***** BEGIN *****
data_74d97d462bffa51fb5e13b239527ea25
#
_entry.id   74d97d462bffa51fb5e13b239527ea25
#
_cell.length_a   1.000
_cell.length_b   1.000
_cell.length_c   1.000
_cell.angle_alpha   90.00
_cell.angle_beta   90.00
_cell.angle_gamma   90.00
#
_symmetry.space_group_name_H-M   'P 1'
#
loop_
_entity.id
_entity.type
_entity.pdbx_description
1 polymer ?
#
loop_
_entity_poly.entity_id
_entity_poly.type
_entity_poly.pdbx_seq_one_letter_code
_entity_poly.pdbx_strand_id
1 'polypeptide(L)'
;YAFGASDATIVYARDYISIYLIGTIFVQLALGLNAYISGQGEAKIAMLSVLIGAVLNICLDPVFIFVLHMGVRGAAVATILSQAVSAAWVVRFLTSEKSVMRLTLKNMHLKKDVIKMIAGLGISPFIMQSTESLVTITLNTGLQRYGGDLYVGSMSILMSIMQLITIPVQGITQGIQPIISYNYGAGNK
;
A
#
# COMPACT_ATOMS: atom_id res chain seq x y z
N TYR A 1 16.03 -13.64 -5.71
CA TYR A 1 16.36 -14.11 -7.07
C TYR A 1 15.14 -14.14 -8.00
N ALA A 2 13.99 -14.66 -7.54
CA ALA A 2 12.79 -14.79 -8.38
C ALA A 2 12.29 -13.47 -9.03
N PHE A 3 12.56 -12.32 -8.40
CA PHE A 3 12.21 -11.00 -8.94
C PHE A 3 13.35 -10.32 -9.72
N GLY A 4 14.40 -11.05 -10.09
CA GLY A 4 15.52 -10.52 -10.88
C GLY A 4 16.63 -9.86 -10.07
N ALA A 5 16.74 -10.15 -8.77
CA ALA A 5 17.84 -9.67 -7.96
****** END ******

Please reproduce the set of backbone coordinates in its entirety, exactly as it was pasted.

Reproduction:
data_74d97d462bffa51fb5e13b239527ea25
#
_entry.id   74d97d462bffa51fb5e13b239527ea25
#
_cell.length_a   1.000
_cell.length_b   1.000
_cell.length_c   1.000
_cell.angle_alpha   90.00
_cell.angle_beta   90.00
_cell.angle_gamma   90.00
#
_symmetry.space_group_name_H-M   'P 1'
#
loop_
_entity.id
_entity.type
_entity.pdbx_description
1 polymer ?
#
loop_
_entity_poly.entity_id
_entity_poly.type
_entity_poly.pdbx_seq_one_letter_code
_entity_poly.pdbx_strand_id
1 'polypeptide(L)'
;YAFGASDATIVYARDYISIYLIGTIFVQLALGLNAYISGQGEAKIAMLSVLIGAVLNICLDPVFIFVLHMGVRGAAVATILSQAVSAAWVVRFLTSEKSVMRLTLKNMHLKKDVIKMIAGLGISPFIMQSTESLVTITLNTGLQRYGGDLYVGSMSILMSIMQLITIPVQGITQGIQPIISYNYGAGNK
;
A
#
# COMPACT_ATOMS: atom_id res chain seq x y z
N TYR A 1 16.03 -13.64 -5.71
CA TYR A 1 16.36 -14.11 -7.07
C TYR A 1 15.14 -14.14 -8.00
N ALA A 2 13.99 -14.66 -7.54
CA ALA A 2 12.79 -14.79 -8.38
C ALA A 2 12.29 -13.47 -9.03
N PHE A 3 12.56 -12.32 -8.40
CA PHE A 3 12.21 -11.00 -8.94
C PHE A 3 13.35 -10.32 -9.72
N GLY A 4 14.40 -11.05 -10.09
CA GLY A 4 15.52 -10.52 -10.88
C GLY A 4 16.63 -9.86 -10.07
N ALA A 5 16.74 -10.15 -8.77
CA ALA A 5 17.84 -9.67 -7.96